Hull said, to the best of his knowledge, he’s not aware of any active agricultural activities taking place on the farm today.
“They’re not being taxed currently as an active farm. The last time they received the 61a benefit was in 2014 and on 5 acres,” responded Hull.
An audience member, resident Anthony Saragosa, challenged Hull’s response, noting the farm is currently being assessed at just $767,800 based on the town assessor’s online database. (Wilmington Apple confirmed the 2018 assessment of $767,800 for 333 Andover Street using the database.)
“It should be worth a lot more than that with 62.5 acres. I’m getting the impression that they’re still being accessed as the farm. Something is not adding up regarding the assessment and its use,” said Saragosa.
“I’m being assessed at $719,000 and I have 1 house on a 4,400 square foot lot,” responded Selectman McCoy.
After hearing from Selectmen, Town Manager Hull agreed to contact the Sciarappa family to find out their intentions with respect to the property and express a possible interest from the town.
The 45-minute did get a little heated at parts. Selectman Ed Loud, for example, took a couple of minutes to rip Selectman McCoy during the 45-minute discussion.
“I have a major problem with Mr. McCoy telling everyone in town that there’s going to be 760 apartments built [on the Sciarappa site if the Welch Town Meeting article passes] because he doesn’t have his facts rights,” said Loud. “It took a simple phone call to Mr. Welch’s business and, within an hour, Jackie and Mr. [Kevin] Welch called me back, saying there’s no way in heck they’re going to build 760 apartments. There’s no way there’s even 76 buildable acres there. They have a 200-foot easement throughout the entire property, so that limits development. There’s 30 acres of wetlands there, which limits development even more. That’s what I have a problem with.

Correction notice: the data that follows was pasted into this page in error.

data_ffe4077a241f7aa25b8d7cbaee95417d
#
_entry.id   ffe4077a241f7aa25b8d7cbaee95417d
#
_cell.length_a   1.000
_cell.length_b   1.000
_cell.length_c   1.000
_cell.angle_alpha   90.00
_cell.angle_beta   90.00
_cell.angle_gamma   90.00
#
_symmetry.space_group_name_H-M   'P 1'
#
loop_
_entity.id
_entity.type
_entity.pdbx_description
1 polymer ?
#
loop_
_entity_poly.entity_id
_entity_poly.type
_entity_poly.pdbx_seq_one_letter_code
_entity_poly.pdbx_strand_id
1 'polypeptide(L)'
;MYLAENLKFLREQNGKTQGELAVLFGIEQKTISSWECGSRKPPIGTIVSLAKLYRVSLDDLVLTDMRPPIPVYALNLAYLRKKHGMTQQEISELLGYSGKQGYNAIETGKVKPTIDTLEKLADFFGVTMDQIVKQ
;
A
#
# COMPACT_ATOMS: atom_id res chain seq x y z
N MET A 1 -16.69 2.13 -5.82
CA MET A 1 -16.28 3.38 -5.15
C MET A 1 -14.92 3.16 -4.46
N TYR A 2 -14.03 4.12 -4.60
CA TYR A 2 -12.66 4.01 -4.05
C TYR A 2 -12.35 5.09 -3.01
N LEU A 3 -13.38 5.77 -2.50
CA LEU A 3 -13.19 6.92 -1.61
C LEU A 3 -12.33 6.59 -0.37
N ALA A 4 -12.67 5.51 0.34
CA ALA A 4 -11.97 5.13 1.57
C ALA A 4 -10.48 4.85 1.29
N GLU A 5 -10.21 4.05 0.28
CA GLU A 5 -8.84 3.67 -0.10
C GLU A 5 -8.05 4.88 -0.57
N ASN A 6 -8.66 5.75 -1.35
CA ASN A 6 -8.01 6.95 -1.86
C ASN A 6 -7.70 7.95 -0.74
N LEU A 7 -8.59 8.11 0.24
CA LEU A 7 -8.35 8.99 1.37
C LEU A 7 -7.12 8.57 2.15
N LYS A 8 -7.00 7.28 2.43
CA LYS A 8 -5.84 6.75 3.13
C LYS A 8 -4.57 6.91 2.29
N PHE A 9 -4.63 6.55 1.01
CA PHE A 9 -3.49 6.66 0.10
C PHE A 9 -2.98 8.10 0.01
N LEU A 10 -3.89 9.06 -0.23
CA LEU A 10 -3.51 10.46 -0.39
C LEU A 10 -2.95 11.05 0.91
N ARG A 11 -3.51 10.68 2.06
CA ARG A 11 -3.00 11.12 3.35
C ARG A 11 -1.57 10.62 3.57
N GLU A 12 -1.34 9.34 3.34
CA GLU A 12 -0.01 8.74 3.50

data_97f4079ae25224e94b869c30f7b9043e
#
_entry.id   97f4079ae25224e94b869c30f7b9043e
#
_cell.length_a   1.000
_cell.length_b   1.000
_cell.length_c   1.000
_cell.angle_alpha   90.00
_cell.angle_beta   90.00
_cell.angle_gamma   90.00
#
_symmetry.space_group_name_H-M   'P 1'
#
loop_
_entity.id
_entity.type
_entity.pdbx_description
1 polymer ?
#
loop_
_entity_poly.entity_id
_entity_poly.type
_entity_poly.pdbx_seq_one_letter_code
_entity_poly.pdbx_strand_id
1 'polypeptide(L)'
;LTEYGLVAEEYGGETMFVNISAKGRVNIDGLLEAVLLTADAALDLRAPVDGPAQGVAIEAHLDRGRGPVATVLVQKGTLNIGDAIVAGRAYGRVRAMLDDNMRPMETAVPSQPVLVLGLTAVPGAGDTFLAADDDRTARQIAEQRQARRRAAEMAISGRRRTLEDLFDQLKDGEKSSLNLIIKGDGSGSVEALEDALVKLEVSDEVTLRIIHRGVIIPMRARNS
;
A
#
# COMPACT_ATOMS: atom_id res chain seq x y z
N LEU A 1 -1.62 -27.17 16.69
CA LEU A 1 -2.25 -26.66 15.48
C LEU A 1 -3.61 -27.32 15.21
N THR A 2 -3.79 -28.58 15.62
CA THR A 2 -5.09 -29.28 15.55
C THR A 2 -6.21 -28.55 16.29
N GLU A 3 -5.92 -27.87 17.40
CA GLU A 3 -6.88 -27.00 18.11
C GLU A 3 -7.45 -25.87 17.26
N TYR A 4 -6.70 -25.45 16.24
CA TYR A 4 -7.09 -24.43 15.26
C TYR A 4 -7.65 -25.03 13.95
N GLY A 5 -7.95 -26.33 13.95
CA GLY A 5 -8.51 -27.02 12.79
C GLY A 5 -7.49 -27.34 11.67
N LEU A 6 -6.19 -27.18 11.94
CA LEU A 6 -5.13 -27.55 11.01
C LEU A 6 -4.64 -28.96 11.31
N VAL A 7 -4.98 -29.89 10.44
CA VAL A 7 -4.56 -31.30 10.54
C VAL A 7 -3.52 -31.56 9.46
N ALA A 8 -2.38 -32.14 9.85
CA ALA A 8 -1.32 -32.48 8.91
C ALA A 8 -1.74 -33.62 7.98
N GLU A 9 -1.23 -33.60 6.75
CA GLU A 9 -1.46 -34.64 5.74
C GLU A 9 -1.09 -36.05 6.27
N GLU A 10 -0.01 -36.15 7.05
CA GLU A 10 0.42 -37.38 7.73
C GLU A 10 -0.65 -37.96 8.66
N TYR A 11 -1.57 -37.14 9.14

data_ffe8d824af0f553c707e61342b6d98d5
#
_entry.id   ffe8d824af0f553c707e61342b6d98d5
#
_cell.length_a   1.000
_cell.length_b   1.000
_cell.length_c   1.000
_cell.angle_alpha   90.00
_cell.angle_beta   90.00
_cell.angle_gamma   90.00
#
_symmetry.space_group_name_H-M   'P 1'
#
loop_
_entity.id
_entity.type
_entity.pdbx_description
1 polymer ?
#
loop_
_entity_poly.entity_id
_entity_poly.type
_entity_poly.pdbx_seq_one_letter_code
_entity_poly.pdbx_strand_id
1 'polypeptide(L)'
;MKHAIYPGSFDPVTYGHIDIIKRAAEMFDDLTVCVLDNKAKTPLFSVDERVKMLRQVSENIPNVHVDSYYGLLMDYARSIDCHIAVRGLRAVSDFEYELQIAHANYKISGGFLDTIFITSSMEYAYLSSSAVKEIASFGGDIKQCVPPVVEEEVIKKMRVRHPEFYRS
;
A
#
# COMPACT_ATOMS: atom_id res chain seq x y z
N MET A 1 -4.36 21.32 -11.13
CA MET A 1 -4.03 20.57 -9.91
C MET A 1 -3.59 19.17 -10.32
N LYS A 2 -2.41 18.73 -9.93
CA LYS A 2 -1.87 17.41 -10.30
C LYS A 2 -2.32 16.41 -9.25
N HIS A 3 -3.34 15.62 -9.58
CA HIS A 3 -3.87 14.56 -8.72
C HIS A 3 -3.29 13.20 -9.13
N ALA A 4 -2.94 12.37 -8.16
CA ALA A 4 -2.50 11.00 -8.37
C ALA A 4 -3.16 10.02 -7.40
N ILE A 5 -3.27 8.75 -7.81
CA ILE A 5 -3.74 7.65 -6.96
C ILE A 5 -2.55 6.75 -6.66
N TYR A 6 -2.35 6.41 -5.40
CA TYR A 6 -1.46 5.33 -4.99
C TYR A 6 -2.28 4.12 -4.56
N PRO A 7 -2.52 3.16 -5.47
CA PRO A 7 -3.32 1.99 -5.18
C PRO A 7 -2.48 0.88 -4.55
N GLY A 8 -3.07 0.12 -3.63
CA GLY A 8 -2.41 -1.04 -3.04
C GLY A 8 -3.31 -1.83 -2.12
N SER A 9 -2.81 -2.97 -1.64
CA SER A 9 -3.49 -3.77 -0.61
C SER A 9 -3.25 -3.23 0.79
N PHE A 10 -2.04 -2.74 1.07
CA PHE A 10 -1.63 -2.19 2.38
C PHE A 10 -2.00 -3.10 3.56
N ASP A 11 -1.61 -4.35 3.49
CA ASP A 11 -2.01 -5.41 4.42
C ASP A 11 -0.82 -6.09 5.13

Loud also pointed out that McCoy’s letter referred to Jackie as Kevin’s wife, when she’s her daughter.
“McCoy continues to scare everybody,” said Loud. “First, he had the Xpedex site wrong. Then he had the [Welch proposal] wrong. Now he wants to buy the land out from underneath somebody. I think that’s awful.”
Regarding Xpedex, McCoy noted that other individuals, including Attorney Kim Peterson, heard the same rumors he did. McCoy claimed neighbors saw people surveying the land and talking about housing units going there.
Regarding the Welch proposal, McCoy stands by his numbers, saying what he presents at Town Meeting will be 100% accurate and very close to what he’s been saying since “day one.”
Also during the conversation, Loud, Caira and McCoy all voiced opposition towards Welch’s petitioned Town Meeting article to rezone the Sciarappa Farm land to neighborhood mix use. Champoux said he wanted to learn more about the proposal at the upcoming Joint Finance Committee and Planning Board Public Hearing.